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This book is a scholarly and critical anthology of 24 English-Canadian poets who wrote and enjoyed large audiences in the first four decades of the Twentieth Century. The poets included represent an entire generation of men and women poets whose careers have been neglected or simply over-shadowed by the success of, first, the Canadian Confederation generation of poets and then, second, the modernist
generation who became a dominant force in Canadian literature in the 1950s.


From the Foreword:
“. . . presents an alternate Canada made up of literary-minded people who shared a common feeling and sense of purpose motivating their writing. . . In Canada, between the Confederation-era writers and our early modernists falls a great shadow of obscurity. Canadians always seem keen to forget previous incarnations of the country, but Al Kizuk’s The Sunny Way offers proof that we have been too hasty mining contemporary and canonical writing to notice such scattered gems from the past. ”
– Prof. Gregory Betts, Brock University

Table of Contents

Author's Abstract
The term for designating this pre-modernist generation, as explained in detail in the Introduction, is “the sunny way,” a phrase taken from the political rhetoric of Sir Wilfred Laurier’s Liberals and their successors under William Lyon Mackenzie King. This book contains good sized selections of each of the “sunny way” poets included, so that the quality of the poets’ life-works may be appreciated. The anthology also contains a mixture of poems that had won wide readership in the past and poems chosen specifically for this volume; the purpose here is that it may be seen that these neglected poets are interesting in contemporary terms as well as in purely historical terms.

The poems included support the critical argument that the Sunny Way generation of poets is the true precursor of Canadian poets like Al Purdy or Don McKay: just as the Georgian poets in England can be said to be the true progenitors of poets like Philip Larkin and Seamus Heaney. Similarly, a new interest among Canadian poets today in nature, spirituality, and region (not modernist themes), can be seen as having its roots in the achievements of the Sunny Way generation. A similar movement is presently afoot in American poetry, as evidenced by the new resurgence of interest in Robert Frost's poetic legacy.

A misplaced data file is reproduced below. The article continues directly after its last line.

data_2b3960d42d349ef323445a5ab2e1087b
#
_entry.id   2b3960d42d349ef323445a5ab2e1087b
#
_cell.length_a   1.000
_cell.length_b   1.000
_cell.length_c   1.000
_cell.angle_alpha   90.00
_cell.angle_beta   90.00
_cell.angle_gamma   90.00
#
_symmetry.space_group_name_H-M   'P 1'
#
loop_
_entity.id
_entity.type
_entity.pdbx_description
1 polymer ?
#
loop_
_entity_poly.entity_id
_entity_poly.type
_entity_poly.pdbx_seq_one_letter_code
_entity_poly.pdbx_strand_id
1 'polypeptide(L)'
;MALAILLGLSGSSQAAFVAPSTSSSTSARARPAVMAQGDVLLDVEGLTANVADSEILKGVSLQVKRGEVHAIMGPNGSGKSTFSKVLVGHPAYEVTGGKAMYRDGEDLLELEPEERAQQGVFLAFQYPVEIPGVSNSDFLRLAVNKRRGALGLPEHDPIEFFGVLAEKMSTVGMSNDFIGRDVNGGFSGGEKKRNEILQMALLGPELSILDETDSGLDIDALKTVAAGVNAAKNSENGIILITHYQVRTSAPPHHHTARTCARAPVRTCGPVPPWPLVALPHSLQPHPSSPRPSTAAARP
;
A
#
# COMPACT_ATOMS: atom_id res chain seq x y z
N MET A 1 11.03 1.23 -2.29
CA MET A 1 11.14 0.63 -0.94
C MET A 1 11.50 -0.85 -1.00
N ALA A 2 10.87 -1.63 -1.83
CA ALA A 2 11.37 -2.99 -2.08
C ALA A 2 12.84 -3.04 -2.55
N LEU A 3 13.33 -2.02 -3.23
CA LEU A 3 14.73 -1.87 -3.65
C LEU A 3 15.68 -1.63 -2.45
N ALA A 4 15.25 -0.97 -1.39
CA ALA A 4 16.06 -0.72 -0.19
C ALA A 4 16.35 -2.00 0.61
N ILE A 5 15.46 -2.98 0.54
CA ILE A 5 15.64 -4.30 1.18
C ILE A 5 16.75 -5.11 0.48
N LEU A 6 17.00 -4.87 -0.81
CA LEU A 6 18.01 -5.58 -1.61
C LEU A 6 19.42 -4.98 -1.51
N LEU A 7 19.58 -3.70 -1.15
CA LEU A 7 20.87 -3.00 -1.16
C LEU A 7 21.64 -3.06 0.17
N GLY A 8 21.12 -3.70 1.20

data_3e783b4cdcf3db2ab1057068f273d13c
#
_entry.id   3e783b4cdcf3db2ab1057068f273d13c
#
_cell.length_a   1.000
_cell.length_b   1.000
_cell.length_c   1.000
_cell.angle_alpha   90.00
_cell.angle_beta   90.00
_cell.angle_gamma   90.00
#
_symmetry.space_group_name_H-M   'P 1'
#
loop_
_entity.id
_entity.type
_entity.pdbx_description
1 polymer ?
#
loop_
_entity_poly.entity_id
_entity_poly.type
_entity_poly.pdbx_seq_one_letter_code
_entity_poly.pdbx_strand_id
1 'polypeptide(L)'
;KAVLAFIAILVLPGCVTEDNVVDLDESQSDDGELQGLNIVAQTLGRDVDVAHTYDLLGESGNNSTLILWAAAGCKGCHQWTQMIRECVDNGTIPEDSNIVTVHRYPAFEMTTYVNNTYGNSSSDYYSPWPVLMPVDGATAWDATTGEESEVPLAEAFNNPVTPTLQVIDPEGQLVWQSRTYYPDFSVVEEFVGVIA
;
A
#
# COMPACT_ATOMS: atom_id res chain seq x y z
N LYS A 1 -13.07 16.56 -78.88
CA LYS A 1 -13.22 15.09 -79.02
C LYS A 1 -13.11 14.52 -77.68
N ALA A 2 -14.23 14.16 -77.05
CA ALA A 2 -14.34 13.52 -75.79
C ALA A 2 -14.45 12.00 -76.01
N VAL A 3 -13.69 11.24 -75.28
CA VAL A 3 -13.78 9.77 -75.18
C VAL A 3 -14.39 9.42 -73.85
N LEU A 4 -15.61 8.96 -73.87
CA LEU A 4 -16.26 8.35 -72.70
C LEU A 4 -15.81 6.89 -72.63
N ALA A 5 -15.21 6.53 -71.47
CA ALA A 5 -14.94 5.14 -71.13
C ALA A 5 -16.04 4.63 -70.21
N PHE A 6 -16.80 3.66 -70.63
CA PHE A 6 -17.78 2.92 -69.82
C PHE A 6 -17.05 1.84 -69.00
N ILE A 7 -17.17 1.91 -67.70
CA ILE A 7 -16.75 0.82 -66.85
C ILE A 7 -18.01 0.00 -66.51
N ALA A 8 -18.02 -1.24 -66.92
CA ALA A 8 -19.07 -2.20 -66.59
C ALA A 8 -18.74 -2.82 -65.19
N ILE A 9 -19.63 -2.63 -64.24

The greatest care has been taken to collect and edit the selections in the context of the poets’ milieu and the poems’ original presentation. The aspect of the ‘family romance,’ which is a part of the story of this generation of poets, have been carefully delineated with regard to the Livesays and the Robertses. Another interesting aspect of the generation’s work is the elevation of Woman, or the Goddess, a literary trope that has its roots in Romanticism, and which faded during the modernist era only to be revived in such contemporary poets as Robert Bly and Robert Graves. This motif of a more feminine and domestic ground for the creation of the poetic art is another trend that the anthology brings to light.

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